The Dagger Sleight has intrigued me for about a dozen years or more. If you do any paddle work at all, you will find that it fools not only laymen, but magicians. The Dick and Fitzgerald TSO is the earliest place I have seen it. I was surprised when it did not show up in the Cremer version of the book.

If you don't have a copy of the Diderot plate, let me know. I have scanned mine, and I will be happy to send you a high-res jpeg of it.

There's another question then. Who translated the French sources? That would be good to know. The Cremer cups and balls section (as well as some of the card work) seems to be more of a paraphrase of the D&F material than a translation from some other source. Somehow, in some of the places, the D&F material actually reads more British than the Cremer does!

Posted: Mar 20, 2007 5:04pm
BTW,

I, do understand about differing publication dates and copyright dates (especially as to pertains to book of the mid 19th century)but was pro-offering some insight for others reading this thread.

Regards,

M

Posted: Mar 22, 2007 1:53pm
I went back over to Conjuring Arts and did a search on "Magicien des Salons" to see what information I could glean about it. I found the section in Singmaster's Sources v. 1 particularly interesting. If you look at pages 5 and 6, you will see how confusing this can be.

Apparently, a great deal of this checking was done without some of the parties involved actually seeing a copy of the book(s).

H. Adrian Smith got it into his head that H.L. Williams wrote MOB and/or TSO because of the letter he had from Harris Dick. I have already proven, at least to my own satisfaction, that this would be at best unlikely, because H.L. Williams was to young to have written either book. Since this letter is apparently not on file anywhere that will give us access to it, nobody knows exactly what it said, other than Harris Dick overheard his father say that H.L. Williams had written something for him.

So, the question now is which version of "Le Magicien des Salons" was used as the basis for these books.

Was the first book Richard wrote with this title the source? Or was it the one with a supplement by DeLion? Who wrote what? It is definitely puzzling.

So, you keep looking and so will I. I doubt that we will ever find a definitive answer, but at least we keep eliminating suspects.

IMHO, we need to see good, accurate copies of the title pages and copyright pages (if any) of the earlisest editions of these works, along with the pertinent chapters. Primary sources are the only ones that we can really trust.
"The Swatter"

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My Chickasaw name is "Throws Money at Cups."

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JimMaloney
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Bill,
I had asked Bill Kalush several months ago about the possibility of scanning in the French books being discussed here into Alexander. I was hoping to do the exact kind of comparison that you are suggesting. He indicated some willingness to do so, but I imagine other projects have taken precedence, as I haven't seen them in Alexander yet. You might try asking him, though he's already doing some of the Ozanam and Guyot stuff for you, I see.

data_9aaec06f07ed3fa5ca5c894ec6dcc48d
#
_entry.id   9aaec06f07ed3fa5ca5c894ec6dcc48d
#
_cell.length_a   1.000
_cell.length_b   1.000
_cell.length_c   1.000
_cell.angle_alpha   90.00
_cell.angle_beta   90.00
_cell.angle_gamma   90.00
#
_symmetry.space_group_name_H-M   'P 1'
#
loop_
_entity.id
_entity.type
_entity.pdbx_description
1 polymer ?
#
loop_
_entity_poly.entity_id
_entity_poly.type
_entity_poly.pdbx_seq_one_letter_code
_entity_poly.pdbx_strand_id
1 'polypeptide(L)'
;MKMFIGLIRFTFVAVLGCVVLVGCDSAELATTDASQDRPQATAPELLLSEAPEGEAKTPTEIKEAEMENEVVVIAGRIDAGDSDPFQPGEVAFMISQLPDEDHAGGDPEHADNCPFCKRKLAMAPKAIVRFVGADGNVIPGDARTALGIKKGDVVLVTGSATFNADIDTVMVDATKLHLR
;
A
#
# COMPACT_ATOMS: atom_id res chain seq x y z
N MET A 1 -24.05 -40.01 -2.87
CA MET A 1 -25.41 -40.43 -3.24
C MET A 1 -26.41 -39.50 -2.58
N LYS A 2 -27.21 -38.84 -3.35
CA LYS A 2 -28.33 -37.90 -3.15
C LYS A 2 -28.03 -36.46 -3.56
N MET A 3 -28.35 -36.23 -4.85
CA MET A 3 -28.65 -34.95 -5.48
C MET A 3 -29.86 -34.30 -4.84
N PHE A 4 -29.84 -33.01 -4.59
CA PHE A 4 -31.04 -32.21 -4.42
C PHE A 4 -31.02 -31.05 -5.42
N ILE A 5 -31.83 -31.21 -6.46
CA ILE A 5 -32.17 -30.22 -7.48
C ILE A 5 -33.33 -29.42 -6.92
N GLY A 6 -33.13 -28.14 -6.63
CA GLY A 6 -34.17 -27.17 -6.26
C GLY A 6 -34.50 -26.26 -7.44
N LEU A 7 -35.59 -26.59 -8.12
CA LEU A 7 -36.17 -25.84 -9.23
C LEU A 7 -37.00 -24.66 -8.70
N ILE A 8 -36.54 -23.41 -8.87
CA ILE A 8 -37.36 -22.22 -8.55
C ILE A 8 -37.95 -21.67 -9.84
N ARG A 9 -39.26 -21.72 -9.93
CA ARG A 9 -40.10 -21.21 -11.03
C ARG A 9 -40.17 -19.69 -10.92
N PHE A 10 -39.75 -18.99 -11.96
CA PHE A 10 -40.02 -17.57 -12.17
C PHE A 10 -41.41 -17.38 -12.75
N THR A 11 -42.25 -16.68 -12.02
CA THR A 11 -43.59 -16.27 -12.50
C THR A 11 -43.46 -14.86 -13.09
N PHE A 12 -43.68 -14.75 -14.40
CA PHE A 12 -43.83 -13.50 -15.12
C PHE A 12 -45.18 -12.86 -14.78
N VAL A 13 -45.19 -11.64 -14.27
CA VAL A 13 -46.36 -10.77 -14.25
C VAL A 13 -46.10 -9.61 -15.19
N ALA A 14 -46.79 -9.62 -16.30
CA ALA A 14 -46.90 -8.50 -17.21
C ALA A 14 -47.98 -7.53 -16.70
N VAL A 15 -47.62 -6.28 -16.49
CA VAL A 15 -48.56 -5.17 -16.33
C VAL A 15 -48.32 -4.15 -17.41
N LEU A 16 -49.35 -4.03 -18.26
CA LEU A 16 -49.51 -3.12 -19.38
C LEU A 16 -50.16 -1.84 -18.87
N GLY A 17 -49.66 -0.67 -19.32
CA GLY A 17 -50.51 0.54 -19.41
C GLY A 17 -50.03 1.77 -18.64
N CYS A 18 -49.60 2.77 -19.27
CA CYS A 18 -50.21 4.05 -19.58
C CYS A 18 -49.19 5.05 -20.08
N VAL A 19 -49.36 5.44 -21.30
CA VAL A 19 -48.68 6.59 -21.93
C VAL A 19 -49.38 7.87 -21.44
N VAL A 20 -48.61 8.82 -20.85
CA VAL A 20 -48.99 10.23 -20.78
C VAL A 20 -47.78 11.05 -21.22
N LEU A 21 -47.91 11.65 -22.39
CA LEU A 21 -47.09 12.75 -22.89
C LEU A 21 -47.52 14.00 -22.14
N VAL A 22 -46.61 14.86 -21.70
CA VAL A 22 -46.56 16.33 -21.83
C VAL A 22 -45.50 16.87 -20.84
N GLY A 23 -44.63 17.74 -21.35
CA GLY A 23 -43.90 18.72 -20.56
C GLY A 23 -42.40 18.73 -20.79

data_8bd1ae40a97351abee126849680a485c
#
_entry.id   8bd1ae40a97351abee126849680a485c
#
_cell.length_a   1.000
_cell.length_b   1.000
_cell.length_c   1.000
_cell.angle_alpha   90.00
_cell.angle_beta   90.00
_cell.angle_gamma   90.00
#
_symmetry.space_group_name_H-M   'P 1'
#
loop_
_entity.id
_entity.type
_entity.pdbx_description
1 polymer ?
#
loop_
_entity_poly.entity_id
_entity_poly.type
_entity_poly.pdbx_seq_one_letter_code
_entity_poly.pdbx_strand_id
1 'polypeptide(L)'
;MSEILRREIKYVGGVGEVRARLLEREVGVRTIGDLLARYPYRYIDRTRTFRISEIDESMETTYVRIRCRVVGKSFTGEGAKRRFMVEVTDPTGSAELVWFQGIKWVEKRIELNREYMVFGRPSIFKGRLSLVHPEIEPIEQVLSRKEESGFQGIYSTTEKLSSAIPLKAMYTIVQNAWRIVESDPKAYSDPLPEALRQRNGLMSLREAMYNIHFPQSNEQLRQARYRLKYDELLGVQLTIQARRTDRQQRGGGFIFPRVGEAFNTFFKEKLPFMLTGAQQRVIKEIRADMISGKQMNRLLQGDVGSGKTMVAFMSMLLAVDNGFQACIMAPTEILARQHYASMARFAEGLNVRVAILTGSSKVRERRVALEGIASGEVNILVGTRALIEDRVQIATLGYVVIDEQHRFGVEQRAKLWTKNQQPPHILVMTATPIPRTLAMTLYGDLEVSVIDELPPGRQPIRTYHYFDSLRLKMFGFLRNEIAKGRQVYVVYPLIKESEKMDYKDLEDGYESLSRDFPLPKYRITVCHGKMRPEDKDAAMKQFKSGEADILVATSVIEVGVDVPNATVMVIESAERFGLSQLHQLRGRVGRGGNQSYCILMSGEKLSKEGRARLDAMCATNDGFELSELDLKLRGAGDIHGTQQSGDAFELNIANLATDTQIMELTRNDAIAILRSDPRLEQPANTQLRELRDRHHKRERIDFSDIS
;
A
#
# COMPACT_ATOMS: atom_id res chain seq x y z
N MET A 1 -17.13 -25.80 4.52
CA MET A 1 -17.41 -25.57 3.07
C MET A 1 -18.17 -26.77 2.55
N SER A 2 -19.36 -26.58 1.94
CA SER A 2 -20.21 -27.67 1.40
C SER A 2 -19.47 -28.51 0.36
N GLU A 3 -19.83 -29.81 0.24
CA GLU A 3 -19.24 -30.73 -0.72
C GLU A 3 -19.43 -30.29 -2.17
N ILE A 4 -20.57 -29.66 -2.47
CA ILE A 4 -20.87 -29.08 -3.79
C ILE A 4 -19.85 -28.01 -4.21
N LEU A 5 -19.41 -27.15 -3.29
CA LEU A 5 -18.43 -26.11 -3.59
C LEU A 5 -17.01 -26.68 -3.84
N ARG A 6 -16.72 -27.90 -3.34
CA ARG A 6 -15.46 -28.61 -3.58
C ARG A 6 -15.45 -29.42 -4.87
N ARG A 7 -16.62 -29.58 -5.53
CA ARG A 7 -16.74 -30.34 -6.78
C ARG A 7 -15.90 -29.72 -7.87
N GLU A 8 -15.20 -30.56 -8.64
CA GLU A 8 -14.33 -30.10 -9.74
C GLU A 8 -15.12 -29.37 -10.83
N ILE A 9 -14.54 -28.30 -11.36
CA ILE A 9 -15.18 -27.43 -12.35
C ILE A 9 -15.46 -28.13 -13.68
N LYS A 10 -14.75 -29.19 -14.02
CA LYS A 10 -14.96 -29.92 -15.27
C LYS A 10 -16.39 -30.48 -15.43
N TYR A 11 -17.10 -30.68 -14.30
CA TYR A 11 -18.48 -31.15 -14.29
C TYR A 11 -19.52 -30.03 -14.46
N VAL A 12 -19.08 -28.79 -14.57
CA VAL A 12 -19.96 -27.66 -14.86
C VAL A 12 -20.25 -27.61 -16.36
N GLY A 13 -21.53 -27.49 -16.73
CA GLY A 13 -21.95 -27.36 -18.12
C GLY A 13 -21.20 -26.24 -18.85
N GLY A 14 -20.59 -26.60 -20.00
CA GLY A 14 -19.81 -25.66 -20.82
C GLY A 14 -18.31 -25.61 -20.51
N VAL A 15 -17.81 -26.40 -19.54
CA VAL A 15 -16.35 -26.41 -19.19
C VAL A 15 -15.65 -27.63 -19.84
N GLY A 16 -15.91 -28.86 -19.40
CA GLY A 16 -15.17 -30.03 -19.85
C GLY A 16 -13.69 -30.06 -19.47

-Jim
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Bill Palmer
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I'm going to relate an almost irrelevant anecdote, then I'll show how it relates to what we have been doing with these books.

My father was a musician. Much of his work was in the form of educational music, but his specialty was baroque music. At the time that he learned to play the piano, there was a set way to interpret ornaments (the little trills, turns, and frills that are sometimes indicated in the music, sometimes implied) that 90% or so of the keyboardists and other musicians adhered to. However, there were books that indicated that the baroque musicians used a slightly different system.

He believed that these older books were correct. One of them was written by J.J. Quantz, a flute player, the other by C.P.E. Bach, son of J.S. Bach. Each of these had tables of ornamentation in them. A table of ornamentation is a decoder of sorts. It shows how the various ornaments are written, with a realization of the same item on a staff below the ornament.

But the more stubborn musicians felt that since Quantz was a flute player and C.P.E. Bach was not a baroque musician, but a classical one, that their arguments were irrelevant at worst, faulty, at best. What my father needed was a table of ornamentation written in J.S. Bach's own hand in order to prove his belief. Sadly, none existed, as far as we could determine.

Then one afternoon while I was going through the Rice University library, I noticed in the recent acquisitions a little book called Clavierbüchlein vor Wilhelm Friedemann Bach. This was a photographic reproduction of the exercise book that J.S. Bach had written for his youngest son. Every page, even the ones with no notes on them, were reproduced faithfully.

I checked the book out, and brought it home so Dad could take a look at it. When he opened the book and got into the main body, he became very excited.

For in the front of the book, there was the table of ornamentation that J.S. Bach had written for Wilhelm Friedemann Bach. This is the only surviving table of ornamentation in J.S. Bach's own hand.